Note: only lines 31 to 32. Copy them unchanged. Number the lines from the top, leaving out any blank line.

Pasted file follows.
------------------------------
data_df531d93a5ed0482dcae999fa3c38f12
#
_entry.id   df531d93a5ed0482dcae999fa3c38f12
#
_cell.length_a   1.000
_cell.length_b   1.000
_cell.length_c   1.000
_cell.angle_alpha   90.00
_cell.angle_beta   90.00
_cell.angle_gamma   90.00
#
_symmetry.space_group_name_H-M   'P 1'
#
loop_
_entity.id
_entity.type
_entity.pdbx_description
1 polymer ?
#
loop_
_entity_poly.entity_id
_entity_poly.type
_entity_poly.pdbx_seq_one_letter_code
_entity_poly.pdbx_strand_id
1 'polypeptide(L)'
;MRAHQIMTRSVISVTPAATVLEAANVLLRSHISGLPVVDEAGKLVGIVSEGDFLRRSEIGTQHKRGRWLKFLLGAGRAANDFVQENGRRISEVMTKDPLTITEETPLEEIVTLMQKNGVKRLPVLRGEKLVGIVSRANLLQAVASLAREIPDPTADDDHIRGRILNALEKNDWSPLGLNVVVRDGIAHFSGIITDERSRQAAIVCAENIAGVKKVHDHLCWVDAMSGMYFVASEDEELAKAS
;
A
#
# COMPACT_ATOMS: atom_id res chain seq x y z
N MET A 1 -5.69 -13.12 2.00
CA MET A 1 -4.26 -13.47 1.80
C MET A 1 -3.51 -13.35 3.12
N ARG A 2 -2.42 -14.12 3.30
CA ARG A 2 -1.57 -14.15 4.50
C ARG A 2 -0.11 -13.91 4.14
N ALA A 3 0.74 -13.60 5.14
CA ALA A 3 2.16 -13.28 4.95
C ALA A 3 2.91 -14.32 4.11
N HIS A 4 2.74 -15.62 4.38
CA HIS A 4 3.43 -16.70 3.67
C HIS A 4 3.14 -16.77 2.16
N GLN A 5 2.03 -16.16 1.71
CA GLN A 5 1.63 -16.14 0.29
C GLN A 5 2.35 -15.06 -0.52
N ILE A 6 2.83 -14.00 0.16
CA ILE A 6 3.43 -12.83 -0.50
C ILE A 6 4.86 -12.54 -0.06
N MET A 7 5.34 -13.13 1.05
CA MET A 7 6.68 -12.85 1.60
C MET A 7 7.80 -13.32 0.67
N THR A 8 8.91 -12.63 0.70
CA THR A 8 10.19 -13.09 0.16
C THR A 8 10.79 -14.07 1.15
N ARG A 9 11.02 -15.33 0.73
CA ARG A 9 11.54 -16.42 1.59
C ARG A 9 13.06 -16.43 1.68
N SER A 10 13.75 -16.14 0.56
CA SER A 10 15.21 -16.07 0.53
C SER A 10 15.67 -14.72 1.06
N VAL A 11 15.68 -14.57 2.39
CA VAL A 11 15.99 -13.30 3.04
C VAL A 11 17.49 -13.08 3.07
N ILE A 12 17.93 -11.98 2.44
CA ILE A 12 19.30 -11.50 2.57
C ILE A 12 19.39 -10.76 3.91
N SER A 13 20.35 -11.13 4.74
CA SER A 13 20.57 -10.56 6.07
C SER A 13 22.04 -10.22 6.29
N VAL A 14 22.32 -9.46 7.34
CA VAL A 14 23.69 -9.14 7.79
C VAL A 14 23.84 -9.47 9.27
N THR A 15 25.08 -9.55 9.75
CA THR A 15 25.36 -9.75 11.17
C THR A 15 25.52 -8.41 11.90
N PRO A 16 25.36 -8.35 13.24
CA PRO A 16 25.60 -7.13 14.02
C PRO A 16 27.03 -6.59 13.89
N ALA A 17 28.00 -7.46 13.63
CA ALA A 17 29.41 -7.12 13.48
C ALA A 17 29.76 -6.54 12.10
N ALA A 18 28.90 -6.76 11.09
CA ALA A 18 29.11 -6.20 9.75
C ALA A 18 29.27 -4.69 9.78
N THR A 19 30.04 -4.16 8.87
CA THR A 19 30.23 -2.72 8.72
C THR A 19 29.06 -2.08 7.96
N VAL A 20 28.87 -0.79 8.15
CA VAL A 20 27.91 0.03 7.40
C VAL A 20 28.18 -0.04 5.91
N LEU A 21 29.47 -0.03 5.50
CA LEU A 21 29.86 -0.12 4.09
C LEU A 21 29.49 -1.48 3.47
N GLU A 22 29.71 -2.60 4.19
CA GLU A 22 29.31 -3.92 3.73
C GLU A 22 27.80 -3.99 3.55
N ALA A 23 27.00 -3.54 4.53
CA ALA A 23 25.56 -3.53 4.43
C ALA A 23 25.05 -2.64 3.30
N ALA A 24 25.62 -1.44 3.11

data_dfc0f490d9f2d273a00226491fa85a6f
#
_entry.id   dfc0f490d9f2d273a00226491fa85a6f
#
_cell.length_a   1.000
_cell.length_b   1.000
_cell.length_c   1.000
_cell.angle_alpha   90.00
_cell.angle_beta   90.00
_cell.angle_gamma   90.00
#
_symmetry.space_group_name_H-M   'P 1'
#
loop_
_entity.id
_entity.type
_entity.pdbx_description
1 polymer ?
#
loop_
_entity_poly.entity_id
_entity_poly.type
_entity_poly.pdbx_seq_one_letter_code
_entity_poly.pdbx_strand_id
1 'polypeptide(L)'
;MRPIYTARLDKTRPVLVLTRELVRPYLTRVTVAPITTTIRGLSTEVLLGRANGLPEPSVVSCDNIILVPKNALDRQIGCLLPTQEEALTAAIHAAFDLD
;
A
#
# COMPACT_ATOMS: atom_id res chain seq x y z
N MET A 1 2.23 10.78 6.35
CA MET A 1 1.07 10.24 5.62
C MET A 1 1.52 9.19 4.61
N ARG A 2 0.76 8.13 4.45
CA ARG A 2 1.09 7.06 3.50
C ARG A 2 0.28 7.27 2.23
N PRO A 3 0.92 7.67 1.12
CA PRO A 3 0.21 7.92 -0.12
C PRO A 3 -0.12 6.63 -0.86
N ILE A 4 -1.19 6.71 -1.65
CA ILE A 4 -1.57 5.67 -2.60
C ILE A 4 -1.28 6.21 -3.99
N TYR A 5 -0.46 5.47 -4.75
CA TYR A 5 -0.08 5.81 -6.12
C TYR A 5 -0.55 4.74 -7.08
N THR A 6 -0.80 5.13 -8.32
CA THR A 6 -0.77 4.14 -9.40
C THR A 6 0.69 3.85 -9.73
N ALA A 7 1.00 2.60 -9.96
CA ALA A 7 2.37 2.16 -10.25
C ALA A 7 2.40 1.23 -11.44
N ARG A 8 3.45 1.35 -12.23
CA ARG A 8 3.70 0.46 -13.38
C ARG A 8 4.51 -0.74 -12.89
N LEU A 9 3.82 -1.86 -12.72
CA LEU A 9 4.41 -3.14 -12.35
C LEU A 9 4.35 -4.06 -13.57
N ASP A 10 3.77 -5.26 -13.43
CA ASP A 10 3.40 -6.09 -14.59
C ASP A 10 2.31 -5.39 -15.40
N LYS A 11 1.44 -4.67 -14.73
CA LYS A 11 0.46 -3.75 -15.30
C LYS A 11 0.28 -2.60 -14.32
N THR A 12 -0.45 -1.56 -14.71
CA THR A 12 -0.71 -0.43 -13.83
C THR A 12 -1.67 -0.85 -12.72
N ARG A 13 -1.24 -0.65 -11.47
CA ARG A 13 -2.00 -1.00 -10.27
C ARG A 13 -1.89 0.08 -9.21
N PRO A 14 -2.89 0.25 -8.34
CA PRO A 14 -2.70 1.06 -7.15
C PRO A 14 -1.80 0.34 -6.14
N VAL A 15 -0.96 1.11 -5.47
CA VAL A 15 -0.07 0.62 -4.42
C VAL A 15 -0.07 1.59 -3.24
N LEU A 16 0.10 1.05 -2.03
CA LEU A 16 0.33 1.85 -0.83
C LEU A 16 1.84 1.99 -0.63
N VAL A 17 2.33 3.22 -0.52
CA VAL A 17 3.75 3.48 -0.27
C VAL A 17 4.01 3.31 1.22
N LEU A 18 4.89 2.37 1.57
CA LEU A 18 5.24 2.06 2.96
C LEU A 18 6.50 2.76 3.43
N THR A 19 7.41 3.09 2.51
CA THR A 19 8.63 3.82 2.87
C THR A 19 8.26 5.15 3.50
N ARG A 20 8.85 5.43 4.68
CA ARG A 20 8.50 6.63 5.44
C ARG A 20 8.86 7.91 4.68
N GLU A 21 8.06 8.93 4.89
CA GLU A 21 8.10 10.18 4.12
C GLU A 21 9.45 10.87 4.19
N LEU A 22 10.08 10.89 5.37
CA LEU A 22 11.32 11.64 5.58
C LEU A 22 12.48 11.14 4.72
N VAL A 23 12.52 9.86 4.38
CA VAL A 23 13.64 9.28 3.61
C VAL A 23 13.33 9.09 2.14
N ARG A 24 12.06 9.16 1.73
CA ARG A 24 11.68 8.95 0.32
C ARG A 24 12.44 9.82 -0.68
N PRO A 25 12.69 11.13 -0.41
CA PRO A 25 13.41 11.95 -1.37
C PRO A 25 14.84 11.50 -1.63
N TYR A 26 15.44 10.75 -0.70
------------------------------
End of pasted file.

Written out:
N MET A 1 -5.69 -13.12 2.00
CA MET A 1 -4.26 -13.47 1.80